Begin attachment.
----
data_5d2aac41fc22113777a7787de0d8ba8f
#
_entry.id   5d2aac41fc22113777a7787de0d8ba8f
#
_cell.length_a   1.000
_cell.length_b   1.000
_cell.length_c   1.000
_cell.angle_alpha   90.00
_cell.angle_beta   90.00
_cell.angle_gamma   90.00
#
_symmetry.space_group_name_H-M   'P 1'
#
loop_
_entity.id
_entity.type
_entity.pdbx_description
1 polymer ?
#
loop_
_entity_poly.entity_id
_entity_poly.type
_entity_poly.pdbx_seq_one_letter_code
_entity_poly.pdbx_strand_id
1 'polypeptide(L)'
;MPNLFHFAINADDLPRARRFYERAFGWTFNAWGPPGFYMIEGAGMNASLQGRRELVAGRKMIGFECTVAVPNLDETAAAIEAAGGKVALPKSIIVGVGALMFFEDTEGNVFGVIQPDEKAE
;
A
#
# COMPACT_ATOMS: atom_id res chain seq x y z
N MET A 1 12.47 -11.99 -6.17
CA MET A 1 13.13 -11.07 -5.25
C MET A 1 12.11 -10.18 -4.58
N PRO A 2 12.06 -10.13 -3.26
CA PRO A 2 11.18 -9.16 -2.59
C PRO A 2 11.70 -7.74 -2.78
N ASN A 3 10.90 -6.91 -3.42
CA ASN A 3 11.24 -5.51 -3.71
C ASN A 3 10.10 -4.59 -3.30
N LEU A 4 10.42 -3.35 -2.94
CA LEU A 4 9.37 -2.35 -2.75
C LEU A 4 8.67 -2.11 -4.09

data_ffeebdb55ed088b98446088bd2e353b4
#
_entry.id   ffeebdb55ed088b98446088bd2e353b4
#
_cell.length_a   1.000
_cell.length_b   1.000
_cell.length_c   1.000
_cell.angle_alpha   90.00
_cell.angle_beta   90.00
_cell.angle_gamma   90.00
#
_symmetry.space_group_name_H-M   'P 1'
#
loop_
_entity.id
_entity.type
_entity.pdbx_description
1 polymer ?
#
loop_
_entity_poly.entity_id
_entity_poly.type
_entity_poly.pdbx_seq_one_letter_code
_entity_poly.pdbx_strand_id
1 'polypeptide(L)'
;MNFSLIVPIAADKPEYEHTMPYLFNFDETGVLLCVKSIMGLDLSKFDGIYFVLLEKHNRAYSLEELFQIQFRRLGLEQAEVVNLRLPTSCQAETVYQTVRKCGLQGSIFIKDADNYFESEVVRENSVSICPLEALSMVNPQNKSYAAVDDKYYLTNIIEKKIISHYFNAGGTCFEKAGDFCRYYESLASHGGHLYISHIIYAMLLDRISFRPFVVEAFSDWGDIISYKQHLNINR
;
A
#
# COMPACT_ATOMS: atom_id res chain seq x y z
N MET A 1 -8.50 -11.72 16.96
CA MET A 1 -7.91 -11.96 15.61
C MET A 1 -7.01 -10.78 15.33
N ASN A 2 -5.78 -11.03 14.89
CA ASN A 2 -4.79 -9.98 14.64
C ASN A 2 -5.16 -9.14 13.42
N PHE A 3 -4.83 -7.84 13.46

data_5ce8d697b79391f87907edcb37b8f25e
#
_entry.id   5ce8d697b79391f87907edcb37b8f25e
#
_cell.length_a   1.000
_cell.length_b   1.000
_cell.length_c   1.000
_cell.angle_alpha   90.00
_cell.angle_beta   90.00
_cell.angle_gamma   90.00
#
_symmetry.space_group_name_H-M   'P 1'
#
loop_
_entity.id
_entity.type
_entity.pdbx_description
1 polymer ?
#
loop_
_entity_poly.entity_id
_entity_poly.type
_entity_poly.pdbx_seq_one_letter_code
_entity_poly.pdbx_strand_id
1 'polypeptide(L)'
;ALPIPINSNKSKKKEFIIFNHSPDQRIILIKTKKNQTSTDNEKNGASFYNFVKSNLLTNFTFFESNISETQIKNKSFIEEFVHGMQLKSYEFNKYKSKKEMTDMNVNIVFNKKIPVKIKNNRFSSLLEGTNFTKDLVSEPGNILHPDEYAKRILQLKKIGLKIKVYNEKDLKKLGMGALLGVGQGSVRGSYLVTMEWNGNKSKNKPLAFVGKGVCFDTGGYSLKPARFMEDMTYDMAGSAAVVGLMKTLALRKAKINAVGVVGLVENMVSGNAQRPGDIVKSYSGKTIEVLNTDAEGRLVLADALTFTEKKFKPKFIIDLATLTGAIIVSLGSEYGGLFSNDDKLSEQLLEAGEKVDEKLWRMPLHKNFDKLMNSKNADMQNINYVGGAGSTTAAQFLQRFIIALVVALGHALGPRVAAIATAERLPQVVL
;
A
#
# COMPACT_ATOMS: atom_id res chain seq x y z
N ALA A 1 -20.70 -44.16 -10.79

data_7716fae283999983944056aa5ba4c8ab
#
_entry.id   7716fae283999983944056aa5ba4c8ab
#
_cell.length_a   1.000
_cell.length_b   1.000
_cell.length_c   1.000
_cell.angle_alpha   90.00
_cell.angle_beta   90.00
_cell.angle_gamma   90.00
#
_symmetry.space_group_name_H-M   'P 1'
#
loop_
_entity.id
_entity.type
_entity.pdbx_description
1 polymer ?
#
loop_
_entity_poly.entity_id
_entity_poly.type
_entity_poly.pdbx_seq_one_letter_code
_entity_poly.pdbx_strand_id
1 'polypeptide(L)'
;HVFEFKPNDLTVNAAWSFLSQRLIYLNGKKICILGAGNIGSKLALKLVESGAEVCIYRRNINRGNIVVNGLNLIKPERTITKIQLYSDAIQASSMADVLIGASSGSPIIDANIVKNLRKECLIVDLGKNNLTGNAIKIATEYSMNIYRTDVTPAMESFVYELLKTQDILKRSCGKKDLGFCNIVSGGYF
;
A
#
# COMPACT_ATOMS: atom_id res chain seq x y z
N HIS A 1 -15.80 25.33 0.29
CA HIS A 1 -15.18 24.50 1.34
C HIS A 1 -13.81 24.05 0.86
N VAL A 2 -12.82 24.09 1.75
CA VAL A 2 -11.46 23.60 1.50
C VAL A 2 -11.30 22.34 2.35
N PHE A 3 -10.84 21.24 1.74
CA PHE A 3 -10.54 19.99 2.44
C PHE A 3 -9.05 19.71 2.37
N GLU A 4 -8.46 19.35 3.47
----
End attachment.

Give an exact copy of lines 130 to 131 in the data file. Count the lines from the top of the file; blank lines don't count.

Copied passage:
loop_
_entity_poly.entity_id